WEDDING BELL blahs: What could be more boring than listening to someone else's wedding stories? Listening to three people's nuptial tales. That's the dubious opportunity afforded by "Something Blue," a dishwater-dull drama at New Playwrights' Theater.
Nebraska playwright Peg Sheldrick's prissy play is little more than a catalogue of matrimonial foibles and flaws, as Sheldrick plods through the dreary lives and drearier marriages of three midwestern high school chums.
We first meet Flossie, Mary and Beth in 1975, giggling in the church pew at a friend's wedding; then at Beth's union with a balding computer programmer; then at Mary's ill-starred pairing with a musician; and finally, in 1983, at Flossie's spontaneous marriage at her parent's home.
Though eight years (and a corresponding parade of polyester pastel bridesmaid gowns) ostensibly pass, these women actually seem to regress and become more juvenile in their attitudes -- 30-year-old Flossie isn't even allowed to sit on the furniture in her mother's living room.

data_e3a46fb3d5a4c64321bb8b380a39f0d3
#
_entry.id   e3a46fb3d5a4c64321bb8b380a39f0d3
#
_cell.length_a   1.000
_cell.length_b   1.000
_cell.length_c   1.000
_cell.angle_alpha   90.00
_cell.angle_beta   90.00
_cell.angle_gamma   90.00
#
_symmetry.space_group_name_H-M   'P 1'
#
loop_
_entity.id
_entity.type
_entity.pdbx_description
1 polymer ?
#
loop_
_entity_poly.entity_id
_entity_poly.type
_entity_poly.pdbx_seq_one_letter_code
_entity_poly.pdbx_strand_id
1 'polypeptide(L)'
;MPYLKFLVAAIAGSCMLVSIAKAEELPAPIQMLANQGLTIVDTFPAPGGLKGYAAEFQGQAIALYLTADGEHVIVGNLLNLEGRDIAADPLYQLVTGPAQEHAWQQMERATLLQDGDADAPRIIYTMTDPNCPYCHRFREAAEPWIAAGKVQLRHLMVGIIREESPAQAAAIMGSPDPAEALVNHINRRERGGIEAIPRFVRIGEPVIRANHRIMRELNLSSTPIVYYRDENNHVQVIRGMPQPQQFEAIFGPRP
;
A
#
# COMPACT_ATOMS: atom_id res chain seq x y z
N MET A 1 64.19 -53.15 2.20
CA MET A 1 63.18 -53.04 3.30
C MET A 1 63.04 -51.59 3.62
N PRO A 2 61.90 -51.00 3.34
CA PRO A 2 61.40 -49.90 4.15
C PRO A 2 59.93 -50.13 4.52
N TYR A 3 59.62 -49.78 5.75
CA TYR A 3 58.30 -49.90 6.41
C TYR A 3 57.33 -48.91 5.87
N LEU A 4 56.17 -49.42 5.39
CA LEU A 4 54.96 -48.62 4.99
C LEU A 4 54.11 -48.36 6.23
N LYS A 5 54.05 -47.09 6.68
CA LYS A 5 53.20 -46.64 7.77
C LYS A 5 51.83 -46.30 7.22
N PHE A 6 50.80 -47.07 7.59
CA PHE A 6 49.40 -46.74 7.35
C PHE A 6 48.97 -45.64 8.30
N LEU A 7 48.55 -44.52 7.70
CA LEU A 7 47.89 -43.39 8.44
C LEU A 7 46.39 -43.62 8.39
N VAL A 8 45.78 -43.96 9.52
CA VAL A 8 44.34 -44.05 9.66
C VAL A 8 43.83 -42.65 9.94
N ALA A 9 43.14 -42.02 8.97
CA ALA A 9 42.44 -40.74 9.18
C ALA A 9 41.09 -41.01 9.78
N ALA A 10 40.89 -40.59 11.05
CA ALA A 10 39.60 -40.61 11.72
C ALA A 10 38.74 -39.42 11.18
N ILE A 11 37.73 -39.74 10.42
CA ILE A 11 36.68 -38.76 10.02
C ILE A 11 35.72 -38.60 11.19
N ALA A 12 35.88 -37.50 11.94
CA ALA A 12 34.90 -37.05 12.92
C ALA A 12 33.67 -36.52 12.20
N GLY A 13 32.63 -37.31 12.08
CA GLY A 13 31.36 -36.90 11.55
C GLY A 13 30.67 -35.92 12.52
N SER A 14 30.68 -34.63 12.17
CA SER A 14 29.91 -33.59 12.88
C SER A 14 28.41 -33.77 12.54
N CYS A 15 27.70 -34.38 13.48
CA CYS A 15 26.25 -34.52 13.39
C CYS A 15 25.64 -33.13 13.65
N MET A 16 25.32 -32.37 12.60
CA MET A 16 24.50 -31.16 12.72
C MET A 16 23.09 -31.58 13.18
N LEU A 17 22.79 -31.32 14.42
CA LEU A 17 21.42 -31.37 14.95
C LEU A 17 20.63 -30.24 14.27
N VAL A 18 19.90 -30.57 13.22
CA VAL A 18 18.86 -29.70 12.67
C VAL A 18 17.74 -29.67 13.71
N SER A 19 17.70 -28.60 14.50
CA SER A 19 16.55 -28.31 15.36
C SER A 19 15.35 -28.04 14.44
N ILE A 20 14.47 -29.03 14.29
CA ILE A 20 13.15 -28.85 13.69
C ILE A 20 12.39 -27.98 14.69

Sheldrick depicts marriage as something to be desperately strived for, but it's hard to see why: All three of her women make rotten choices, and their joyless unions make matrimony seem stultifying.
The six inert little scenes in this three-act play are padded with tedious bits about broken curling irons, phone calls from mother, tardy, undependable bridegrooms, and toasts of champagne and orange juice in paper cups. Sheldrick timidly inserts a naughty word now and then to show she's "with it," and wraps it all up with a round of pat self-congratulation among these three "survivors."
Director Ron Ross hasn't a clue as to how real women behave, and the actresses don't help him out much with their faked girlishness.
Connie Geis plays always-a-bridesmaid Flossie as a grating caricature of Martha Raye -- she's so perpetually artificial and sour it's a wonder she's invited to stand up at so many weddings. Mary R. Woods plays pinched and prim Mary with a cloying pursed-lips demeanor. Only Carolyn Swift's Beth is remotely appealing, but the character is nebulous at best, and Swift has a tendency toward shrillness. All three women are made to double as stagehands, clumsily and time-consumingly shifting the set and props between scenes.
SOMETHING BLUE -- At New Playwrights' Theater through June 1.